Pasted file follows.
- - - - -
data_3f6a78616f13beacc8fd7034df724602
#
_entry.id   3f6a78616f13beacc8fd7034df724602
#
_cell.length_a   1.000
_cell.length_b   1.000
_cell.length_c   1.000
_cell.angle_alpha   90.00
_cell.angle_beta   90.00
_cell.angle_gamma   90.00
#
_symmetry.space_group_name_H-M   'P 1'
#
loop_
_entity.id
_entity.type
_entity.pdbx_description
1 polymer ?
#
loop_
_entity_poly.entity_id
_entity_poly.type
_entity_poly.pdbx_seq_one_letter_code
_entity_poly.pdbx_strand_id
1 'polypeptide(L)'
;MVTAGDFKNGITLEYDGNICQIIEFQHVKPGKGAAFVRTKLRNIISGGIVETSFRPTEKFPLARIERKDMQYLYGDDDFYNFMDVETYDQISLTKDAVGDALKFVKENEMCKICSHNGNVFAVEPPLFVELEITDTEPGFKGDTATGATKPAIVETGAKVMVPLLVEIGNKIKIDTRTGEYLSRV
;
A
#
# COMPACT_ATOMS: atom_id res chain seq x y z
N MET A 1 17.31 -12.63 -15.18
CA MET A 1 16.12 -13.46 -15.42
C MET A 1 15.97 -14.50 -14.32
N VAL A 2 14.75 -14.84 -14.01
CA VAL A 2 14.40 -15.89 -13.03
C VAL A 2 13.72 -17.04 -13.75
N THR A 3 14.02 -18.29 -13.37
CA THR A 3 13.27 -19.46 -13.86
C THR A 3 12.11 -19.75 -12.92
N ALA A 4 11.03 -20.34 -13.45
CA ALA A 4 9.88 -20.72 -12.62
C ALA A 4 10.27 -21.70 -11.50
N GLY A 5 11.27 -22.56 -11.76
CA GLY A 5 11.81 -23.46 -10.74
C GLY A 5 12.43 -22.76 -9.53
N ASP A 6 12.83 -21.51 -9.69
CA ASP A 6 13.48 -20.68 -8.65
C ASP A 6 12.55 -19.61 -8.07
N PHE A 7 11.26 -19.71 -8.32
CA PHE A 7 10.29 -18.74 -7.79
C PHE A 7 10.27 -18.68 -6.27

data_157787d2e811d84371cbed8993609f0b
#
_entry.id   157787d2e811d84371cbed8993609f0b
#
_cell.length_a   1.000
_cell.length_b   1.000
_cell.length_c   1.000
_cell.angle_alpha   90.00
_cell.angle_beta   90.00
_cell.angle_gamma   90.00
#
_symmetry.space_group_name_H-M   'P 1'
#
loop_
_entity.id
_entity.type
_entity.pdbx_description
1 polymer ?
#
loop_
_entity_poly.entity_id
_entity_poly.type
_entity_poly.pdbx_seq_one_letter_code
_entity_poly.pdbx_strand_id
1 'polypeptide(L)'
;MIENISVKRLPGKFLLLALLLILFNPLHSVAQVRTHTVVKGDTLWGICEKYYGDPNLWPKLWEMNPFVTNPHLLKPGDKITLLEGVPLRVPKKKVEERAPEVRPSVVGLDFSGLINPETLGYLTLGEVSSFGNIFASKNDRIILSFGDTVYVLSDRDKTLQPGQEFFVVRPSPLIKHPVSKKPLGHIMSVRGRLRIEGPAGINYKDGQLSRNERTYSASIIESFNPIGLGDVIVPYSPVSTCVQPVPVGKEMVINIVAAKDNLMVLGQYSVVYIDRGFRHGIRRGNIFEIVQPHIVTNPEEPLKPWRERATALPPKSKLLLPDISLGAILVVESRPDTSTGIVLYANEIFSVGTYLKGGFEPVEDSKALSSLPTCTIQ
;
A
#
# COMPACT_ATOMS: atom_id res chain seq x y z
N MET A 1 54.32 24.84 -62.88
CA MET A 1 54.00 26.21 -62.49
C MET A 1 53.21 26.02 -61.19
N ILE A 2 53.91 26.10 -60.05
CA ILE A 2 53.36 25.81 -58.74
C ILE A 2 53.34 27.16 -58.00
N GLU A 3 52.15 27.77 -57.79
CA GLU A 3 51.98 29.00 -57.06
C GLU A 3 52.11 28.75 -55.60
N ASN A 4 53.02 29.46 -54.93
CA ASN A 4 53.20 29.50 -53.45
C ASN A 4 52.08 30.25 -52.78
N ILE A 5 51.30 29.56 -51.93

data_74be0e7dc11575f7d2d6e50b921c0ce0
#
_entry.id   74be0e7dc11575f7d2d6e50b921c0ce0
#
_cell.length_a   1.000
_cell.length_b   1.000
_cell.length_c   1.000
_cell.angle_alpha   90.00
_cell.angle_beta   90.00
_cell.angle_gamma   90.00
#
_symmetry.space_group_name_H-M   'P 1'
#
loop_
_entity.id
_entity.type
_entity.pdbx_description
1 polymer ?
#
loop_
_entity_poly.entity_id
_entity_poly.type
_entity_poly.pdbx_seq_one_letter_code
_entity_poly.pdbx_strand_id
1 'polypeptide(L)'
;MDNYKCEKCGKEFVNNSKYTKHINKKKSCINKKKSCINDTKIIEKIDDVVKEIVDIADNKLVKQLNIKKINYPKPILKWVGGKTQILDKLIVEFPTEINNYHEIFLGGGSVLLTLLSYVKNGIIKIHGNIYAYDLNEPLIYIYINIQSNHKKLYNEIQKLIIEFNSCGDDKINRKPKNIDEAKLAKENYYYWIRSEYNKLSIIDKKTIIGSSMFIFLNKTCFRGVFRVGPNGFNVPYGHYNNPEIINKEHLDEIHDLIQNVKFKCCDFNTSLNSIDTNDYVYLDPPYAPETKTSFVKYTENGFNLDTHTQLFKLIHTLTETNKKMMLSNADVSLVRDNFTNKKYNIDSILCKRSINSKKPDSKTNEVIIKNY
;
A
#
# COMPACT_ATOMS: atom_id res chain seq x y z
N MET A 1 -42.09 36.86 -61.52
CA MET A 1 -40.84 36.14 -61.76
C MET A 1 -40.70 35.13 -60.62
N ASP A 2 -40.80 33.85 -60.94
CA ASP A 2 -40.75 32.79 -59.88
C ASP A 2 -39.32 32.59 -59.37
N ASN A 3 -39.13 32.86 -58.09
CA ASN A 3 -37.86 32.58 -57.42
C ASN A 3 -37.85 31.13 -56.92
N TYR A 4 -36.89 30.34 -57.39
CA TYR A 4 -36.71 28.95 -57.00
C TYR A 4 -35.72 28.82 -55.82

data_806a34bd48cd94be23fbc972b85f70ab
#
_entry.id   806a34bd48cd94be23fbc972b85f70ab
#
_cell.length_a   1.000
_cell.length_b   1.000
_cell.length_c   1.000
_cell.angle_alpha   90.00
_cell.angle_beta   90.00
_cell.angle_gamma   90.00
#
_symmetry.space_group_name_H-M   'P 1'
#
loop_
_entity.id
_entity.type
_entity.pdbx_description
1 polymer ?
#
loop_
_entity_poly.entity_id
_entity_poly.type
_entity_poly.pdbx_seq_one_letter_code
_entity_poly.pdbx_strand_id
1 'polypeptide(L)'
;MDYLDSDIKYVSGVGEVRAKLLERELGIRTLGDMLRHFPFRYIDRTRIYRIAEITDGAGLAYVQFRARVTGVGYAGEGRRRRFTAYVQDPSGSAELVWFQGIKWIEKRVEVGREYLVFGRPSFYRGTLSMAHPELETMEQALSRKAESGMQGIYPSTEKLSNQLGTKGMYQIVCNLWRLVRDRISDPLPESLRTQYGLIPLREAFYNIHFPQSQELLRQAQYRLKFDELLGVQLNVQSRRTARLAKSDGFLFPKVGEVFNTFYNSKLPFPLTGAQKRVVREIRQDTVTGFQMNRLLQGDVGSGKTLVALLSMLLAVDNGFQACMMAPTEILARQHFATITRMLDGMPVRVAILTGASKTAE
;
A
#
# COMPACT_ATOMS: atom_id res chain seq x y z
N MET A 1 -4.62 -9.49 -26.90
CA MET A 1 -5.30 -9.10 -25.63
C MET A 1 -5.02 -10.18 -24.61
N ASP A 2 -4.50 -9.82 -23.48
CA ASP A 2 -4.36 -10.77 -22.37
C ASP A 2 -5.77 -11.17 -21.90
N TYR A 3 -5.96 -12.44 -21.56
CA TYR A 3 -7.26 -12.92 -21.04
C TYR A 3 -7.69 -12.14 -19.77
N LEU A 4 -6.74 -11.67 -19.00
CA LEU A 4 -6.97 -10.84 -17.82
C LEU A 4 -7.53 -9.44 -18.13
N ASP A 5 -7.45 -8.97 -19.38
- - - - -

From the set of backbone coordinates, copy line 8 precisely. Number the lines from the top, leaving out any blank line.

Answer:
_cell.angle_alpha   90.00